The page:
Taking an interdisciplinary approach, Page casts light on the
role of citizenship, immigration, and transnational mobility in
Caribbean migrant and diaspora fiction. Page's historical,
socio-cultural study responds to the general trend in migration
discourse that presents the Caribbean experience as unidirectional
and uniform across the geographical spaces of home and diaspora.
She argues that engaging the Caribbean diaspora and the massive
waves of migration from the region that have punctuated its
history, involves not only understanding communities in host
countries and the conflicted identities of second generation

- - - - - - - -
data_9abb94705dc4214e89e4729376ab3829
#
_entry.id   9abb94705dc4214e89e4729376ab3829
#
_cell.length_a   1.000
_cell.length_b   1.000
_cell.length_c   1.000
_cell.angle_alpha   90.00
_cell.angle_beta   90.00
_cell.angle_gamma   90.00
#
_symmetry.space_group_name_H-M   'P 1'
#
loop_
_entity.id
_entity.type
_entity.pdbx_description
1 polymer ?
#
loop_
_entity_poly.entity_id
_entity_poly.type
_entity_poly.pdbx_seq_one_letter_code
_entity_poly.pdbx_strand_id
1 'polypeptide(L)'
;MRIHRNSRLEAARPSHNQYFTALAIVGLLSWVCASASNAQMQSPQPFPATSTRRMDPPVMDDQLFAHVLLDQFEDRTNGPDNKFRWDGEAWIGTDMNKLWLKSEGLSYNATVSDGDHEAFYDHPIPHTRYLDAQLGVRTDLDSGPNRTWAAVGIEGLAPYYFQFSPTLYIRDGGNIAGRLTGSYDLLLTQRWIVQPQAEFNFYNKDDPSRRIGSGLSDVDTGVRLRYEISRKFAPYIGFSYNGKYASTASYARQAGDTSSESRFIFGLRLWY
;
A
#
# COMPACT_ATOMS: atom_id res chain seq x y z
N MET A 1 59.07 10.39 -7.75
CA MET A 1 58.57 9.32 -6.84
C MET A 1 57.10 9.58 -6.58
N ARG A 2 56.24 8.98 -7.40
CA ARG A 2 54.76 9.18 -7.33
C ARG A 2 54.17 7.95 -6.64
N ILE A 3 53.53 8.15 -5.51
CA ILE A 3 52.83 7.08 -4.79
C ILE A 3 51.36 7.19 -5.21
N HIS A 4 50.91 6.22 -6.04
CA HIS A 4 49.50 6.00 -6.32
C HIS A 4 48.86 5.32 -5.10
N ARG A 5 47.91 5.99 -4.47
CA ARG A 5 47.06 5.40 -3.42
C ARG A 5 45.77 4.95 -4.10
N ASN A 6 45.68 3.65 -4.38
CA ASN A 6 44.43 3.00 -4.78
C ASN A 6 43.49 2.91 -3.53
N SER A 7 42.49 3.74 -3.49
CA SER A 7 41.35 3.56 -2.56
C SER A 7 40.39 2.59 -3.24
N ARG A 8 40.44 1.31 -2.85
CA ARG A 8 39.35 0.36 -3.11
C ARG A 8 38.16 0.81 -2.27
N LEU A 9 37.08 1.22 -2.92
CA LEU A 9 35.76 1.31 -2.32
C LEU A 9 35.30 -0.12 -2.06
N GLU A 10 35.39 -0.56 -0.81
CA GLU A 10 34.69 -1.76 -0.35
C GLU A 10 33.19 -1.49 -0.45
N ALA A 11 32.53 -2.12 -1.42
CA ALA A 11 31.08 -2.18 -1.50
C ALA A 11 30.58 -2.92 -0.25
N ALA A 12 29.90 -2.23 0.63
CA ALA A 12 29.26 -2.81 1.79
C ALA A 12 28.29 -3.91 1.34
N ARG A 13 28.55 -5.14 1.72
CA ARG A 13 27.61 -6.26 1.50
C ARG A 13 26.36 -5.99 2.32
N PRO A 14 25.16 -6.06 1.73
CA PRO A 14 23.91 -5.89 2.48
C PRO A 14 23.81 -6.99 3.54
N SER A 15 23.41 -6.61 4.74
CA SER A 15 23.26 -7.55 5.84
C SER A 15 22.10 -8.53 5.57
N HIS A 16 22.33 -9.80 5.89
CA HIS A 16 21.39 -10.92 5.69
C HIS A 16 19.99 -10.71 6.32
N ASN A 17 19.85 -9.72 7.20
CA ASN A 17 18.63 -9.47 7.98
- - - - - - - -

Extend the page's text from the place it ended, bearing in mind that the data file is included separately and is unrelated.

subjectivities, but also interpreting how these communities
interrelate with and affect communities at home. In particular,
Page examines two socio-economic and political practices,
remittance and deportation, exploring how they function as tropes
in migrant literature, and as ways of theorizing such
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